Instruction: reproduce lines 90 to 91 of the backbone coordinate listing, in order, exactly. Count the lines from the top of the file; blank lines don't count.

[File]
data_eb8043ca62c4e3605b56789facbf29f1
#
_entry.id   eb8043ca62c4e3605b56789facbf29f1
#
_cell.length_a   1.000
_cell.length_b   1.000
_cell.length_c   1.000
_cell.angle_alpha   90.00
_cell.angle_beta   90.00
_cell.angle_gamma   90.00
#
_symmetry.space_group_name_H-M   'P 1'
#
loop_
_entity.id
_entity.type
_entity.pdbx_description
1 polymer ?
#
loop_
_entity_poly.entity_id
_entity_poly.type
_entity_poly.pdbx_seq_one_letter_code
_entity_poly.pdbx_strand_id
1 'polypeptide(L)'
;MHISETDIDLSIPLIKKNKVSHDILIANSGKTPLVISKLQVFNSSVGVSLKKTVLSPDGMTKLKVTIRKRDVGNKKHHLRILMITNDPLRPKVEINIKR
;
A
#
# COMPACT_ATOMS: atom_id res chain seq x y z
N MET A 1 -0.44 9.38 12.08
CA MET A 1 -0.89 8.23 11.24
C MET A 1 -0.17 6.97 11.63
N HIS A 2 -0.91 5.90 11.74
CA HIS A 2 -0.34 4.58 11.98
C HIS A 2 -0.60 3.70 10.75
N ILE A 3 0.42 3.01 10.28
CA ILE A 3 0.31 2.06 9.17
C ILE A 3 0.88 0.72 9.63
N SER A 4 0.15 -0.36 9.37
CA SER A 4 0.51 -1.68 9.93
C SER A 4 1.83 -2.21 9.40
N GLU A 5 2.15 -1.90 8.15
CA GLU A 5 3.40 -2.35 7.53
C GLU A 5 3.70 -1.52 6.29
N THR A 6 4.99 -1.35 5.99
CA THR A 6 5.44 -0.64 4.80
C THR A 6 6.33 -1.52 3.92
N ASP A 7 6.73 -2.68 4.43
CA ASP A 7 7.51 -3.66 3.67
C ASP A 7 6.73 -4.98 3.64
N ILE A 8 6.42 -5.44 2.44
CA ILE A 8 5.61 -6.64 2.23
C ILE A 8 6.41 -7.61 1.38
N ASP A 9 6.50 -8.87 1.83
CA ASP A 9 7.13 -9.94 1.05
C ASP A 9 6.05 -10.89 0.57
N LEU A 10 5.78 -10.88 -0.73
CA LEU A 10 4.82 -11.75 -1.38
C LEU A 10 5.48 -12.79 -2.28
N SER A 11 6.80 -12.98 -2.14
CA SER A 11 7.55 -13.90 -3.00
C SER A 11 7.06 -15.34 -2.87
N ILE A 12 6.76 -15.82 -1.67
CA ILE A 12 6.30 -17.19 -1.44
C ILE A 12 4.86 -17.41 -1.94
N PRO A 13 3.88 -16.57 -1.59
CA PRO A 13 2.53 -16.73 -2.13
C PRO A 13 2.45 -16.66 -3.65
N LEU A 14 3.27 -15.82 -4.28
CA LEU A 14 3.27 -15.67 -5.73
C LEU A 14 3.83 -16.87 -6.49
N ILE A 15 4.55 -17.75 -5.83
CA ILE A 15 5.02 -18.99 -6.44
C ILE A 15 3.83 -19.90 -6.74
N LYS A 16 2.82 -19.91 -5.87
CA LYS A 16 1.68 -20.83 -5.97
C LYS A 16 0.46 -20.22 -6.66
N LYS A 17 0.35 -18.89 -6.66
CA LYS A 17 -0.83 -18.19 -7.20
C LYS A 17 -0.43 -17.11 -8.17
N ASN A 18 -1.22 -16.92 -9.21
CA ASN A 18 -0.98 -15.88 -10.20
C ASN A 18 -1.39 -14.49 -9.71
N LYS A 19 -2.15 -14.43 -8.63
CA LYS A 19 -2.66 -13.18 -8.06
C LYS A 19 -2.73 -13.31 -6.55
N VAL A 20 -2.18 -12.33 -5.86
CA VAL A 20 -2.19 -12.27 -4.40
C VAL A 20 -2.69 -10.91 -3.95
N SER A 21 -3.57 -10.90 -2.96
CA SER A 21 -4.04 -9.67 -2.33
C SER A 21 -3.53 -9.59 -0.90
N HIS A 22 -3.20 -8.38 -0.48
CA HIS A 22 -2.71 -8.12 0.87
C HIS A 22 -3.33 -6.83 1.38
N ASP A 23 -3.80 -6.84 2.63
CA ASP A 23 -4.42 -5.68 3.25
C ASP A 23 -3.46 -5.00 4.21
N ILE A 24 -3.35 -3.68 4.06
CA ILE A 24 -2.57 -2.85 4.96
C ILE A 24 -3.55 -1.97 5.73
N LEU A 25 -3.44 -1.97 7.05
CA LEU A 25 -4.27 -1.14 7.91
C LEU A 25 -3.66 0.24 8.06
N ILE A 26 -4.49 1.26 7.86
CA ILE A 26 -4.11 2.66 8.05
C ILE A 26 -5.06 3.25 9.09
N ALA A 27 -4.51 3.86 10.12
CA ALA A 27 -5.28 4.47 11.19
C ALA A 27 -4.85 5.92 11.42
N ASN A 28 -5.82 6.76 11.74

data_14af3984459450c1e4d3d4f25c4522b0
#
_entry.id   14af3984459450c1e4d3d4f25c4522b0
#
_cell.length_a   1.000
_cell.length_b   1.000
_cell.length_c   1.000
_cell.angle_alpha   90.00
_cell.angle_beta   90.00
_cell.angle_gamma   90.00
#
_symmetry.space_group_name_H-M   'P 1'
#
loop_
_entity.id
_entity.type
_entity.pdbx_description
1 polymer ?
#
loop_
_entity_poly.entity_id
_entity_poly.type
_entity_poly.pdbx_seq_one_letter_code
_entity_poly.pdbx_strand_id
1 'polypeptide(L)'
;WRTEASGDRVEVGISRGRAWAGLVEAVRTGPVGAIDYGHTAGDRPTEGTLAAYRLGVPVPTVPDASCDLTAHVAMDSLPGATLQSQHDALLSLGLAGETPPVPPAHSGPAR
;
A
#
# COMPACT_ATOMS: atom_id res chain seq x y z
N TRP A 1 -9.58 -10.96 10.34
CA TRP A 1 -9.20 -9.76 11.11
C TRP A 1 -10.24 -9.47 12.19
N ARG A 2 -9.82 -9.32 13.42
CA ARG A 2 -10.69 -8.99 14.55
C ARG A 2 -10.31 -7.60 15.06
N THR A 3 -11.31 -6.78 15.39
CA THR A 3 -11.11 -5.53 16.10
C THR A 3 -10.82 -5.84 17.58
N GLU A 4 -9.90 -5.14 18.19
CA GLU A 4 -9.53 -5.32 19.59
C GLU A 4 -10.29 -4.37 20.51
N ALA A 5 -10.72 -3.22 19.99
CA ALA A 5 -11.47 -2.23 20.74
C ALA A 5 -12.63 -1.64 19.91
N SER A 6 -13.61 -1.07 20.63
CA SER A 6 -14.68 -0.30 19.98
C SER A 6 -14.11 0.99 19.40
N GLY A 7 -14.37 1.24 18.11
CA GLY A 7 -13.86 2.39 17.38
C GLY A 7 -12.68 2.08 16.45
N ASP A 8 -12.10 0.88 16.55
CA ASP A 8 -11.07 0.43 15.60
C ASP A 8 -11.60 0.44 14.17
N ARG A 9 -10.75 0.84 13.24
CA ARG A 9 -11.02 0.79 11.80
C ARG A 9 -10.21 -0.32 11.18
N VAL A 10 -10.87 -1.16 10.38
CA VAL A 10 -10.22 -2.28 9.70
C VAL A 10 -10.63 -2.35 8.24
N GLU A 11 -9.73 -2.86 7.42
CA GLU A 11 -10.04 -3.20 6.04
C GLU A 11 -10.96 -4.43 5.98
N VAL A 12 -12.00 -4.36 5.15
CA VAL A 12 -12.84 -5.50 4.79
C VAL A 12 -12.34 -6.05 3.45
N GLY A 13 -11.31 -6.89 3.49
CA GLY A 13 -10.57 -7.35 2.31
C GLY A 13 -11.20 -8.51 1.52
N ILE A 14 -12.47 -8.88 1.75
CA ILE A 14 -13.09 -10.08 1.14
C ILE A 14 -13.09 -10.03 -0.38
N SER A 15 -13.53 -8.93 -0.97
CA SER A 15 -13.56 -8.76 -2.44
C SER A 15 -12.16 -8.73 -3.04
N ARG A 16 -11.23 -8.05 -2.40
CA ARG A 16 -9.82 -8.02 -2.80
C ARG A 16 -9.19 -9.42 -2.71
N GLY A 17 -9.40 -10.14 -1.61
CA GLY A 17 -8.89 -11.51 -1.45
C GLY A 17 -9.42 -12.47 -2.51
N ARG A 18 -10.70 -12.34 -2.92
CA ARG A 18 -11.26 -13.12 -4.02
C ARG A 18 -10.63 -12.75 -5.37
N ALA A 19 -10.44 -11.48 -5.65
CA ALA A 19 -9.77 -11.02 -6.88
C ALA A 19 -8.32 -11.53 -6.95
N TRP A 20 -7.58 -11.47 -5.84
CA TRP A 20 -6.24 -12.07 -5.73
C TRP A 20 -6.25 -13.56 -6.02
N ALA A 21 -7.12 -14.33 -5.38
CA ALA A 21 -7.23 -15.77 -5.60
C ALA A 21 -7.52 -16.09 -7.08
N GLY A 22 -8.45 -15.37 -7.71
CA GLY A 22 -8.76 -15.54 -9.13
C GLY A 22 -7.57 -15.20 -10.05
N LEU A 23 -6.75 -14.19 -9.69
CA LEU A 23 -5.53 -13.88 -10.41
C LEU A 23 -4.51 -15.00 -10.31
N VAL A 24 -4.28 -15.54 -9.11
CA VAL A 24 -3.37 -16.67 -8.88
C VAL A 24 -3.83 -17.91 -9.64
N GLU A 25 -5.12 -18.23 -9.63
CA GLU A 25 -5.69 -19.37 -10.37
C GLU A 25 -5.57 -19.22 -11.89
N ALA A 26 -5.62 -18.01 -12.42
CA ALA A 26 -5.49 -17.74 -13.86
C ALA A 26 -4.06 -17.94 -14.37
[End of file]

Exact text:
C VAL A 20 -2.69 -10.91 -3.95
N SER A 21 -3.57 -10.90 -2.96